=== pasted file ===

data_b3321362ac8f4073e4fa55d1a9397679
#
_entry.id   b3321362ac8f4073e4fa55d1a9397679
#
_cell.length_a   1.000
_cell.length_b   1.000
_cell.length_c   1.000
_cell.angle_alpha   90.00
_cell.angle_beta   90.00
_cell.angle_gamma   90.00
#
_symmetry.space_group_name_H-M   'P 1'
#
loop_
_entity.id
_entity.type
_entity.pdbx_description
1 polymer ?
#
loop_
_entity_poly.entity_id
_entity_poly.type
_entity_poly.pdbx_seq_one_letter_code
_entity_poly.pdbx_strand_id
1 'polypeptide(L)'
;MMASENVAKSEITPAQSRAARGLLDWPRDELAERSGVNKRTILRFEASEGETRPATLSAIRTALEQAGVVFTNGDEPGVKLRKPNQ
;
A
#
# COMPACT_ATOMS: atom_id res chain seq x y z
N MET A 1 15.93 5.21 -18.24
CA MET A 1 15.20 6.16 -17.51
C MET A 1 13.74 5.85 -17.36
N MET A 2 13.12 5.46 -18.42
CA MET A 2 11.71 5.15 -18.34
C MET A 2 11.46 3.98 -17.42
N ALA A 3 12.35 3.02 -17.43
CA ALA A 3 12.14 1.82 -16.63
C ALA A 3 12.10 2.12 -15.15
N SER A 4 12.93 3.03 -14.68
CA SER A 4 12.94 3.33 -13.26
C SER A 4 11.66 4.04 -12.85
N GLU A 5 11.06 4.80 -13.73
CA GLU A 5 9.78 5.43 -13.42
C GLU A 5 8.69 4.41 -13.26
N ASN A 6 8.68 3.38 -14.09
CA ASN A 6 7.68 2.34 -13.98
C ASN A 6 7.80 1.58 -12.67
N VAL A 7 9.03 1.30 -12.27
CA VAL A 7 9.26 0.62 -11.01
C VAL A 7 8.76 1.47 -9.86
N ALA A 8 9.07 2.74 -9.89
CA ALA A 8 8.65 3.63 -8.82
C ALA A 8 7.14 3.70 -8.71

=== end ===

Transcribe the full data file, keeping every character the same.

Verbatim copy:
data_b3321362ac8f4073e4fa55d1a9397679
#
_entry.id   b3321362ac8f4073e4fa55d1a9397679
#
_cell.length_a   1.000
_cell.length_b   1.000
_cell.length_c   1.000
_cell.angle_alpha   90.00
_cell.angle_beta   90.00
_cell.angle_gamma   90.00
#
_symmetry.space_group_name_H-M   'P 1'
#
loop_
_entity.id
_entity.type
_entity.pdbx_description
1 polymer ?
#
loop_
_entity_poly.entity_id
_entity_poly.type
_entity_poly.pdbx_seq_one_letter_code
_entity_poly.pdbx_strand_id
1 'polypeptide(L)'
;MMASENVAKSEITPAQSRAARGLLDWPRDELAERSGVNKRTILRFEASEGETRPATLSAIRTALEQAGVVFTNGDEPGVKLRKPNQ
;
A
#
# COMPACT_ATOMS: atom_id res chain seq x y z
N MET A 1 15.93 5.21 -18.24
CA MET A 1 15.20 6.16 -17.51
C MET A 1 13.74 5.85 -17.36
N MET A 2 13.12 5.46 -18.42
CA MET A 2 11.71 5.15 -18.34
C MET A 2 11.46 3.98 -17.42
N ALA A 3 12.35 3.02 -17.43
CA ALA A 3 12.14 1.82 -16.63
C ALA A 3 12.10 2.12 -15.15
N SER A 4 12.93 3.03 -14.68
CA SER A 4 12.94 3.33 -13.26
C SER A 4 11.66 4.04 -12.85
N GLU A 5 11.06 4.80 -13.73
CA GLU A 5 9.78 5.43 -13.42
C GLU A 5 8.69 4.41 -13.26
N ASN A 6 8.68 3.38 -14.09
CA ASN A 6 7.68 2.34 -13.98
C ASN A 6 7.80 1.58 -12.67
N VAL A 7 9.03 1.30 -12.27
CA VAL A 7 9.26 0.62 -11.01
C VAL A 7 8.76 1.47 -9.86
N ALA A 8 9.07 2.74 -9.89
CA ALA A 8 8.65 3.63 -8.82
C ALA A 8 7.14 3.70 -8.71